In this Nov. 6, 2002, photo, Charlie Keating IV, 16, poses for a photo in Phoenix for an upcoming series on the Discovery channel that he took part in. (Sherrie Buzby/The Arizona Republic via AP)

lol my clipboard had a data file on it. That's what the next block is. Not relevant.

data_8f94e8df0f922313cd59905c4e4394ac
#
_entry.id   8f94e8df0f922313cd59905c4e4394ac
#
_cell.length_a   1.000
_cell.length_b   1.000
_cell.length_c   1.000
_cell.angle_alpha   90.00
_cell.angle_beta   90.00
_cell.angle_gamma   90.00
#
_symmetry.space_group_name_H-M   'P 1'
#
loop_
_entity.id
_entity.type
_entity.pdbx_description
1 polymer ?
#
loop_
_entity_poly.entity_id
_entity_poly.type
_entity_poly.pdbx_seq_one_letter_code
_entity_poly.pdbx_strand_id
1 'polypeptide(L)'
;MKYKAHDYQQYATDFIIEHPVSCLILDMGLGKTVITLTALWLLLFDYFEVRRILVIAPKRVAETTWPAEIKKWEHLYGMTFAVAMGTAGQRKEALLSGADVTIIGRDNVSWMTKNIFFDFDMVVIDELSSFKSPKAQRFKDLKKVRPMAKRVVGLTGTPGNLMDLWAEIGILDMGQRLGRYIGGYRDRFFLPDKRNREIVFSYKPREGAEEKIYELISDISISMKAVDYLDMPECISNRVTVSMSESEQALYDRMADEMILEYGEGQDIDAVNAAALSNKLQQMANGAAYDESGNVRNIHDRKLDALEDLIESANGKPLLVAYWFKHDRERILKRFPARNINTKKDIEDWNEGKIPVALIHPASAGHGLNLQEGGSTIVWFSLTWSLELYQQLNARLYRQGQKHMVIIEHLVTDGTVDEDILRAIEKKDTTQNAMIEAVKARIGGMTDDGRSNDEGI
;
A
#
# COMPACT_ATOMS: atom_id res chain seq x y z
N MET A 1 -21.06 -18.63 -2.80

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The killing of a Navy SEAL by ISIS fighters highlights the increasing risks U.S. troops face in Iraq and Syria as they inch ever closer toward the extremists' frontlines.ISIS fighters Tuesday used suicide bombers and firepower to blast their way past Kurdish peshmerga forces that U.S. troops were supporting north of Mosul in northern Iraq. Since the start of the campaign, the U.S. military and its coalition partners have launched more than 12,000 air strikes against ISIS, and the Pentagon has deployed around 5,000 troops in Iraq.Last month, the Pentagon said U.S. military advisers will start working with Iraqi forces at the battalion level, meaning greater numbers will be physically closer to the fight in Iraq than before.Officially, more than 4,000 U.S. forces are in Iraq, but when temporary assignments are factored in, the number stretches beyond 5,500 .The casualty numbers are tiny compared to the U.S.-led wars in Iraq and Afghanistan, where more than 5,300 U.S. troops were killed in combat.
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